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Alistair Thomson

Alistair Thomson

Alistair Thomson is Professor of History at Monash University and President of Oral History Australia. In 2018 he received an Award for Teaching Excellence at the Australian Awards for University Teaching. His books include: Anzac Memories (1994 and 2013), The Oral History Reader (1998, 2006 and 2015 with Robert Perks), Ten Pound Poms: Australia's Invisible Migrants (2005, with Jim Hammerton), Moving Stories: An intimate history of four women across two countries (2011), Oral History and Photography (2011, with Alexander Freund), and Australian Lives: An intimate history (2017, with Anisa Puri). He is currently researching the history of fatherhood in twentieth-century Australia.

Alistair Thomson reviews 'The Keeper of Miracles' by Phillip Maisel

November 2021, no. 437 25 October 2021
Not many people create an archive. For almost thirty years, Phillip Maisel led the testimonies project at Melbourne’s Jewish Holocaust Centre (JHC). Maisel’s memoir is his story of surviving the Holocaust and becoming ‘the keeper of miracles’. Maisel’s Holocaust story is crafted in simple yet eloquent prose, ‘in a language I am still perfecting’ (a native speaker of Lithuanian, Poli ... (read more)

Alistair Thomson reviews 'The Climate Cure: Solving the climate emergency in the era of Covid-19' by Tim Flannery

March 2021, no. 429 22 February 2021
The Climate Cure should have been on every Australian federal politician’s Christmas list. As Tim Flannery explains, our federal politicians, stymied by Coalition climate change denialists and the fossil fuel lobby, have failed the climate challenge of the past two decades, so that we have ‘sleepwalked deep into the world that exists just seconds before the climate clock strikes a catastrophic ... (read more)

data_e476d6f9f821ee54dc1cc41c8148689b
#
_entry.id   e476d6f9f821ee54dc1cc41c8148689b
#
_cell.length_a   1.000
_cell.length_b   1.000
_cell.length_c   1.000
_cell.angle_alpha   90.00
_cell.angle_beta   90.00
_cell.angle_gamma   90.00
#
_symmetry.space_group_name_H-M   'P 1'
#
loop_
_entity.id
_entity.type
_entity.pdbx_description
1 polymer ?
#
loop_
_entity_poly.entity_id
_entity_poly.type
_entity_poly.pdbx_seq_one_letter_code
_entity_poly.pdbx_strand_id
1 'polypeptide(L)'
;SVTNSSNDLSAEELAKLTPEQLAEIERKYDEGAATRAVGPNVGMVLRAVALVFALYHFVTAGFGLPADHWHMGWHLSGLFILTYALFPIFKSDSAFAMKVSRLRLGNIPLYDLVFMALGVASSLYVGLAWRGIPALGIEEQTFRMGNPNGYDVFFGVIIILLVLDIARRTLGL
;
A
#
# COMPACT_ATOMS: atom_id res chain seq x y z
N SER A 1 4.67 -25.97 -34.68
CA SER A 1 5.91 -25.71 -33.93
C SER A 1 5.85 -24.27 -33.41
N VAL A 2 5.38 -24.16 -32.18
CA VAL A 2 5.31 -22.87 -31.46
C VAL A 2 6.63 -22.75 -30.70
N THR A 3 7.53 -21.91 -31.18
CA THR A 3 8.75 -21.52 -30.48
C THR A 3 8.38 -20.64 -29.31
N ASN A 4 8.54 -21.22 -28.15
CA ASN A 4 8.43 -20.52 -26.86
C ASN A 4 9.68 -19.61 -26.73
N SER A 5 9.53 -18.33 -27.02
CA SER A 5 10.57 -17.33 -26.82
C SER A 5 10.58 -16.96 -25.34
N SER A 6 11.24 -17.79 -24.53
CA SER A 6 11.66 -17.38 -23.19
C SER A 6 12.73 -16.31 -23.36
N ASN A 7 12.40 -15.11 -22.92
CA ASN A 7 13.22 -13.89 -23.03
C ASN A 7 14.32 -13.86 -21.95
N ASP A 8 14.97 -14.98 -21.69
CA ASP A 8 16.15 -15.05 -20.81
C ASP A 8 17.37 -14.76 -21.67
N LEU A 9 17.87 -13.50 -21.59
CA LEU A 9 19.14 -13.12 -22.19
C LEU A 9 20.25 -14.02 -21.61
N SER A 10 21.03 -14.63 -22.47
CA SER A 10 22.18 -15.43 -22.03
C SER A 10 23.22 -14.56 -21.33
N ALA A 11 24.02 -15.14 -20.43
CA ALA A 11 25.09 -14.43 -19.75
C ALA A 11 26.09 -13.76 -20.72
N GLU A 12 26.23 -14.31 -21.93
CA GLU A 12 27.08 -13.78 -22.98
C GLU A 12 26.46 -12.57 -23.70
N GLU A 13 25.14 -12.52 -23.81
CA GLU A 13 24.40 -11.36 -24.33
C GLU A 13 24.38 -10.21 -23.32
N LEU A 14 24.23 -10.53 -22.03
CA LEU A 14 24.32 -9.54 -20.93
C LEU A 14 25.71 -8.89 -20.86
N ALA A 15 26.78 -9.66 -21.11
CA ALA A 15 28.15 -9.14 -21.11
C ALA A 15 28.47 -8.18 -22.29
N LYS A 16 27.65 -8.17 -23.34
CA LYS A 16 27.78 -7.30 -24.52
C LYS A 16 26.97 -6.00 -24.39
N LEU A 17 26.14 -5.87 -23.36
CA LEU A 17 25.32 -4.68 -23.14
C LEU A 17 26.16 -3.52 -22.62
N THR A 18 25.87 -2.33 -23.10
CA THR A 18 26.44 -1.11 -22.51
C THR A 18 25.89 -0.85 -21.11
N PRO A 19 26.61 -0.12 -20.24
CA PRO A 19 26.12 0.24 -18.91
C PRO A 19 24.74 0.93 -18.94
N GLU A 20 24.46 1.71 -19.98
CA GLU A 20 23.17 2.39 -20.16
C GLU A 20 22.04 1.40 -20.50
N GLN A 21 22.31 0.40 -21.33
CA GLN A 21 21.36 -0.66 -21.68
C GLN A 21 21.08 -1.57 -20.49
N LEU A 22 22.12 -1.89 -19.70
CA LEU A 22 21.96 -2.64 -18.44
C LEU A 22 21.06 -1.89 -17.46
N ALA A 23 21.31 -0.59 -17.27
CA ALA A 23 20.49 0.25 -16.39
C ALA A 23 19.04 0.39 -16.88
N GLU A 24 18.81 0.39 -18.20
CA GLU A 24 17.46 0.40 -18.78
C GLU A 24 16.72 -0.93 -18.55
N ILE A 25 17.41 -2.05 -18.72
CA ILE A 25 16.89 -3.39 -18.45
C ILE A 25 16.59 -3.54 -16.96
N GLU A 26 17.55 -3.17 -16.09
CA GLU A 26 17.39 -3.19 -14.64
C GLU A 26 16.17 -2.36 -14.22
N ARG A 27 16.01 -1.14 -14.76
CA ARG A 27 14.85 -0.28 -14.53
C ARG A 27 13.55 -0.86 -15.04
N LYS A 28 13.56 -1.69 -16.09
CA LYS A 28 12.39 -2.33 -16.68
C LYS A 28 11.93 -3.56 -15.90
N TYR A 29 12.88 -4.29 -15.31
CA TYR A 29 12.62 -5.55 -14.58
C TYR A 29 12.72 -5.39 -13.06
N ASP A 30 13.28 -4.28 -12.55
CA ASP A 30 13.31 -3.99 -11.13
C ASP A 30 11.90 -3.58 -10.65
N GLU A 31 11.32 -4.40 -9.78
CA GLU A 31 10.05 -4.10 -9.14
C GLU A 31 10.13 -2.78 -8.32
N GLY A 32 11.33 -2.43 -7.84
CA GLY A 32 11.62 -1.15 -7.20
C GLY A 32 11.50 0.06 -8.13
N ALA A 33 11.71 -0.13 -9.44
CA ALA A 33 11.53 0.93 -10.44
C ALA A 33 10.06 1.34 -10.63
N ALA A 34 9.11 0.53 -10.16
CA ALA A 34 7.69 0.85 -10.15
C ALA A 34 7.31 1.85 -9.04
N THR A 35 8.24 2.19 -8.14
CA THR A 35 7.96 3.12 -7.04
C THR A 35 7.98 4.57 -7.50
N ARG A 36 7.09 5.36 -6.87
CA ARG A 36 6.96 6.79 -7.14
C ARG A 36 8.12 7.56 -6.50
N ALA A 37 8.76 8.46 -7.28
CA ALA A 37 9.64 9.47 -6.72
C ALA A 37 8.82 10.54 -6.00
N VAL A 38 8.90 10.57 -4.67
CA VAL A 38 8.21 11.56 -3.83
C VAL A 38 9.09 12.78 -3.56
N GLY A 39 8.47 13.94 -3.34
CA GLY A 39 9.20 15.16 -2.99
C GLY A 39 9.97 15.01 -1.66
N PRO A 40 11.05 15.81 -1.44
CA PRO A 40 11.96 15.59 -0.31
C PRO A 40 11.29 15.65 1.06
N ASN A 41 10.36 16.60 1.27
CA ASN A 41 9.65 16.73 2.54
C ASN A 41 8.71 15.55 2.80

Alistair Thomson reviews 'Anzac Legacies' edited by Martin Crotty and Marina Larsson

September 2010, no. 324 01 September 2010
In their recent polemic What’s Wrong With Anzac? (2010), Marilyn Lake and Henry Reynolds lament the militarisation of Australian history epitomised by the profusion of memoirs and military history in bookshops. The authors make a fair point that war history and commemoration has drowned out other notable achievements and failings in our country’s past. But their broad brush sweeps away an impo ... (read more)

Alistair Thomson reviews 'Hazelwood' by Tom Doig

June–July 2019, no. 412 23 May 2019
Tom Doig’s Hazelwood begins with Scott Morrison proclaiming to Parliament, ‘This is coal. Don’t be afraid … It won’t hurt you’, and concludes, 284 riveting pages later, that ‘the Australian coal industry doesn’t just cause disasters – it is a disaster’. In February 2014, during ‘the worst drought and heatwave south-eastern Australia had experienced in over a century’, embe ... (read more)

Alistair Thomson reviews 'Memory and Migration in the Shadow of War: Australia's Greek immigrants after World War II and the Greek Civil War' by Joy Damousi

June–July 2016, no. 382 23 May 2016
When we talk about the importance of Australia's remembered wartime past, we mostly think of home-front experiences or Australians who went away to fight in overseas wars. Yet more than a quarter of our population was born overseas, and many of their early lives were shaped by war, with migration often a consequence of wartime dislocation or postwar persecution and poverty. The war memories these ... (read more)